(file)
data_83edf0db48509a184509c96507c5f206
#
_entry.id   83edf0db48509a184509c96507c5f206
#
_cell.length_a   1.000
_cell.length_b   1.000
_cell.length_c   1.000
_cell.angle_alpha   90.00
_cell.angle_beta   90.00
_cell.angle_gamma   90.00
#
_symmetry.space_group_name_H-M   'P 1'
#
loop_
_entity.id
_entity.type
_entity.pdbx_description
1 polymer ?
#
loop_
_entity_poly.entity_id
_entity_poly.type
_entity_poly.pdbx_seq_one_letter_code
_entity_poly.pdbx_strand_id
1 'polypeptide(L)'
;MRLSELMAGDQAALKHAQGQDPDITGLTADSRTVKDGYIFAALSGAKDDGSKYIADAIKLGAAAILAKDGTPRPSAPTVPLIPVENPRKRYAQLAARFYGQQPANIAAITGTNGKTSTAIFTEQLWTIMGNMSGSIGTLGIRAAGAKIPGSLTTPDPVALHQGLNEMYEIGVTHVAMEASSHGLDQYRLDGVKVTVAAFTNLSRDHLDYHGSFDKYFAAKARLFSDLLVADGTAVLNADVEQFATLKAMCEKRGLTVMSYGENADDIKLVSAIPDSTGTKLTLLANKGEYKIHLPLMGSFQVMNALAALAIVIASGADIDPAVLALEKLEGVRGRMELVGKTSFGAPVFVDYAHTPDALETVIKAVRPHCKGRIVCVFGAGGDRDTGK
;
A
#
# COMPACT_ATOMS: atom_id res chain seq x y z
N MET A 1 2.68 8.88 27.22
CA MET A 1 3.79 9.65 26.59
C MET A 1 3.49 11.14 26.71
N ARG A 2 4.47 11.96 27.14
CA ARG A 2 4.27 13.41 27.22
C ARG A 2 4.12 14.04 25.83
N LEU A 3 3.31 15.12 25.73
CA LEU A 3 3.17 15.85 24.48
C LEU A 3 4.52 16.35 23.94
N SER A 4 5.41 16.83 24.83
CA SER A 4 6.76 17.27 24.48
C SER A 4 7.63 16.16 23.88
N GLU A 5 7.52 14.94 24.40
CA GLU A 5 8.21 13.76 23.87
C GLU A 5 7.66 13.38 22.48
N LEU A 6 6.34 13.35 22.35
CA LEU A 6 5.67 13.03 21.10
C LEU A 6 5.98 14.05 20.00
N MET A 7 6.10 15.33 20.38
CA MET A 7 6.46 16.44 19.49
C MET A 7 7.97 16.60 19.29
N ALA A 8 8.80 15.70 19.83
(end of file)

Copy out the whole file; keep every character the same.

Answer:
data_83edf0db48509a184509c96507c5f206
#
_entry.id   83edf0db48509a184509c96507c5f206
#
_cell.length_a   1.000
_cell.length_b   1.000
_cell.length_c   1.000
_cell.angle_alpha   90.00
_cell.angle_beta   90.00
_cell.angle_gamma   90.00
#
_symmetry.space_group_name_H-M   'P 1'
#
loop_
_entity.id
_entity.type
_entity.pdbx_description
1 polymer ?
#
loop_
_entity_poly.entity_id
_entity_poly.type
_entity_poly.pdbx_seq_one_letter_code
_entity_poly.pdbx_strand_id
1 'polypeptide(L)'
;MRLSELMAGDQAALKHAQGQDPDITGLTADSRTVKDGYIFAALSGAKDDGSKYIADAIKLGAAAILAKDGTPRPSAPTVPLIPVENPRKRYAQLAARFYGQQPANIAAITGTNGKTSTAIFTEQLWTIMGNMSGSIGTLGIRAAGAKIPGSLTTPDPVALHQGLNEMYEIGVTHVAMEASSHGLDQYRLDGVKVTVAAFTNLSRDHLDYHGSFDKYFAAKARLFSDLLVADGTAVLNADVEQFATLKAMCEKRGLTVMSYGENADDIKLVSAIPDSTGTKLTLLANKGEYKIHLPLMGSFQVMNALAALAIVIASGADIDPAVLALEKLEGVRGRMELVGKTSFGAPVFVDYAHTPDALETVIKAVRPHCKGRIVCVFGAGGDRDTGK
;
A
#
# COMPACT_ATOMS: atom_id res chain seq x y z
N MET A 1 2.68 8.88 27.22
CA MET A 1 3.79 9.65 26.59
C MET A 1 3.49 11.14 26.71
N ARG A 2 4.47 11.96 27.14
CA ARG A 2 4.27 13.41 27.22
C ARG A 2 4.12 14.04 25.83
N LEU A 3 3.31 15.12 25.73
CA LEU A 3 3.17 15.85 24.48
C LEU A 3 4.52 16.35 23.94
N SER A 4 5.41 16.83 24.83
CA SER A 4 6.76 17.27 24.48
C SER A 4 7.63 16.16 23.88
N GLU A 5 7.52 14.94 24.40
CA GLU A 5 8.21 13.76 23.87
C GLU A 5 7.66 13.38 22.48
N LEU A 6 6.34 13.35 22.35
CA LEU A 6 5.67 13.03 21.10
C LEU A 6 5.98 14.05 20.00
N MET A 7 6.10 15.33 20.38
CA MET A 7 6.46 16.44 19.49
C MET A 7 7.97 16.60 19.29
N ALA A 8 8.80 15.70 19.83